Archbishop Tutu praises the PCUSA

Eminent South African Archbishop Emeritus Desmond Tutu, a winner of the Nobel Peace Prize, has written Stated Clerk Gradye Parsons in support of the Presbyterian Church (U.S.A.)’s recent change in ordination standards:

23 September 2011

The Rev. Gradye Parsons
Stated Clerk
Presbyterian Church (U.S.A.)
100 Witherspoon Street
Louisville KY 40202-1396

Dear Brother in Christ,

I am writing you with the request that you share these thoughts with my brothers and sisters in the Presbyterian Church (U.S.A.):

It is incumbent upon all of God’s children to speak out against injustice.  It is sometimes equally important to speak in solidarity when justice has been done.   For that reason I am writing to affirm my belief that in making room in your constitution for gay and lesbian Christians to be ordained as church leaders, you have accomplished an act of justice.

I realize that among your ecumenical partners, some voices are claiming that you have done the wrong thing, and I know that you rightly value your relationship with Christians in other parts of the world.  Sadly, it is not always popular to do justice, but it is always right.  People will say that the ones you are now willing to ordain are sinners.  I have come to believe, through the reality shared with me by my scientist and medical friends, and confirmed to me by many who are gay, that being gay is not a choice.  Like skin color or left-handedness, sexual orientation is just another feature of our diversity as a human family.  How wonderful that God has made us with so much diversity, yet all in God’s image!  Salvation means being called out of our narrow bonds into a broad place of welcome to all.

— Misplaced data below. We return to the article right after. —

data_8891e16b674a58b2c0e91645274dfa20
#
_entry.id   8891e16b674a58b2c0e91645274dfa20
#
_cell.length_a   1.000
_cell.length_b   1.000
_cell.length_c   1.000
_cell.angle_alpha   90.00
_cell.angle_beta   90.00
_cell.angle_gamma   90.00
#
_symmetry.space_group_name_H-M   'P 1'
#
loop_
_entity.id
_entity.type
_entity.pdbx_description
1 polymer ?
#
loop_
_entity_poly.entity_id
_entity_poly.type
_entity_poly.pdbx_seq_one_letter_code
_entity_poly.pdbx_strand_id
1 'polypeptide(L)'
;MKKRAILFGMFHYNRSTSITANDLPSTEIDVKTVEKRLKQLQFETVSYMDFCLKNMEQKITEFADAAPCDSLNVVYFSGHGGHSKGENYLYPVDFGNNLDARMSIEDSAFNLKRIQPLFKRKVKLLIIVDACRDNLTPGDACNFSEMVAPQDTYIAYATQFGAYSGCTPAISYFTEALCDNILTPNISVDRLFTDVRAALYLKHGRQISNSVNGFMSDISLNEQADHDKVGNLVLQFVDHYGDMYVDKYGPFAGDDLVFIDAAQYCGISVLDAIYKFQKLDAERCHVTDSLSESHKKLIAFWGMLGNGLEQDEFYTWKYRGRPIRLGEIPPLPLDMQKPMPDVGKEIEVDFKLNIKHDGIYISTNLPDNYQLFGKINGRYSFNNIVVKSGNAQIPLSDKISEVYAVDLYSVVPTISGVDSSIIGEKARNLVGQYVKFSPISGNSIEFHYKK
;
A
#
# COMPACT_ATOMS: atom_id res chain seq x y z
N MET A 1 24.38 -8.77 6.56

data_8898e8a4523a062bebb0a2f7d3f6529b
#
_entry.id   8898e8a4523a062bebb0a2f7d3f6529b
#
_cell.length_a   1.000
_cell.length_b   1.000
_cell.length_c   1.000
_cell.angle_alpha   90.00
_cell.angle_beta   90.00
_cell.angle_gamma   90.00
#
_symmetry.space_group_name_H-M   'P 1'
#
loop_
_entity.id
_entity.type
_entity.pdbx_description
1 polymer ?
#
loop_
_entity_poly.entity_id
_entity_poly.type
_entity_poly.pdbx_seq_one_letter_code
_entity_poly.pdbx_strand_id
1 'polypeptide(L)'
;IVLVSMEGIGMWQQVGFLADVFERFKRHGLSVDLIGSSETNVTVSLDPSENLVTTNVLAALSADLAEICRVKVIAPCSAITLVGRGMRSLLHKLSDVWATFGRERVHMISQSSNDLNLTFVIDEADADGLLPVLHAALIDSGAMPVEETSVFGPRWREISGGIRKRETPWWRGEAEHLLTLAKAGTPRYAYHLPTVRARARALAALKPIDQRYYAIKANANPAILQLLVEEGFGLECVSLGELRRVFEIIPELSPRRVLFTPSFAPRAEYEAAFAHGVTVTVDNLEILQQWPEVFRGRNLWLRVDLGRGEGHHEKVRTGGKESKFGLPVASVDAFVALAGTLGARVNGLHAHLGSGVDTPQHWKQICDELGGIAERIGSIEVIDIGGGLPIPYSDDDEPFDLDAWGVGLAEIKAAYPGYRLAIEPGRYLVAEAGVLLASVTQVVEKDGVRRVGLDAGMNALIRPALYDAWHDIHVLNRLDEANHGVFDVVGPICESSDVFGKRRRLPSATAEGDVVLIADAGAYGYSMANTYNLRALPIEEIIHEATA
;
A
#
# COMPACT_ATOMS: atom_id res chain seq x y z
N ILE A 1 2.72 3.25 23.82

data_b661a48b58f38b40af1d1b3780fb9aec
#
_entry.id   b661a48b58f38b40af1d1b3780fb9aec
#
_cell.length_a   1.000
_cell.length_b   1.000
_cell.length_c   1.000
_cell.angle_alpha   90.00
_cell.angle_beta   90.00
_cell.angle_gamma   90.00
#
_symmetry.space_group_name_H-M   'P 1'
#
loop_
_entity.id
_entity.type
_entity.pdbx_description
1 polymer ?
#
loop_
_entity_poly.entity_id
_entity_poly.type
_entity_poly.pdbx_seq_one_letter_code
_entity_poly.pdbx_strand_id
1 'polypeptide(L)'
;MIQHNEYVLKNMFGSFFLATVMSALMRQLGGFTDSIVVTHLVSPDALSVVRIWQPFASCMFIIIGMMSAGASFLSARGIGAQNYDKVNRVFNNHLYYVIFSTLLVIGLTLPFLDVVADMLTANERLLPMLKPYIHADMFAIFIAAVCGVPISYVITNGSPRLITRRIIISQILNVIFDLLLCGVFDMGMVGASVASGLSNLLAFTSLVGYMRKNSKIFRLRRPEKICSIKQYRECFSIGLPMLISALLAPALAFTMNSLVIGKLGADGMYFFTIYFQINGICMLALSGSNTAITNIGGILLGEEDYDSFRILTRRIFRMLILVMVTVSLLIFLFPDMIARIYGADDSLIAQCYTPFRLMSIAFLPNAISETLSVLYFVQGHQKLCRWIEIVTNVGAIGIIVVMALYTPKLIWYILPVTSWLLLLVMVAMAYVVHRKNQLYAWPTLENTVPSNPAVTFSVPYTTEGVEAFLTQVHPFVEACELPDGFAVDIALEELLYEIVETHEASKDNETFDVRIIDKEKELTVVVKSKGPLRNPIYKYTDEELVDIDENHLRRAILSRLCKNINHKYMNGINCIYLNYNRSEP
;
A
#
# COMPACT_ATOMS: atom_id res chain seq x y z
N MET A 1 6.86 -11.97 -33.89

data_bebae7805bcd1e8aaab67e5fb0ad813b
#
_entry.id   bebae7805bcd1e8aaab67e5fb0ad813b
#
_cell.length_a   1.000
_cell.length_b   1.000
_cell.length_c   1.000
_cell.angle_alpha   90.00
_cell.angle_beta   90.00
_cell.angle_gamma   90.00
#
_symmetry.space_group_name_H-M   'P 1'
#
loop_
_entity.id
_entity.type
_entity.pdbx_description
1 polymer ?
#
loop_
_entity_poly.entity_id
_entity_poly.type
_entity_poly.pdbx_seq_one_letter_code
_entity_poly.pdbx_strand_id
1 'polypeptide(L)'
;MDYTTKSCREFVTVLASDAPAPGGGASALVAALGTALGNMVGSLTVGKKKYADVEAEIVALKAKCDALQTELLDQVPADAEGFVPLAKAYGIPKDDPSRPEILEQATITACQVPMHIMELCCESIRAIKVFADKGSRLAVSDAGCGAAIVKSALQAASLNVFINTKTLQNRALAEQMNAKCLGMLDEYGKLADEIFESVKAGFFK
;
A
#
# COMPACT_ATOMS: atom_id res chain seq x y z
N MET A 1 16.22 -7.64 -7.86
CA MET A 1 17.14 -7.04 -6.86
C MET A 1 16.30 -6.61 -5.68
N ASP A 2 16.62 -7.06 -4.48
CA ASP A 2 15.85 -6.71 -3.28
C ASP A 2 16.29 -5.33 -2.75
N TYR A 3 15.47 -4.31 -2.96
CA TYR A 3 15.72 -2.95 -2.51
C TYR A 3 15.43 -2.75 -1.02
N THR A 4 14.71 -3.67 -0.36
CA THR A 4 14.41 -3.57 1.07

You are undoubtedly aware that in some countries the church has been complicit in the legal persecution of lesbians and gays.  Individuals are being arrested and jailed simply because they are different in one respect from the majority.  By making it possible for those in same-gender relationships to be ordained as pastors, preachers, elders, and  deacons, you are being a witness to your ecumenical partners that you believe in the wideness of God’s merciful love.

For freedom Christ has set us free.  In Christ we are not bound by old, narrow prejudice, but free to embrace the full humanity of our brothers and sisters in all our glorious differences.  May God bless you as you live into this reality, and may you know that there are many Christians in the world who continue to stand by your side.

God bless you.

Archbishop Emeritus Desmond Tutu (Cape Town, South Africa)

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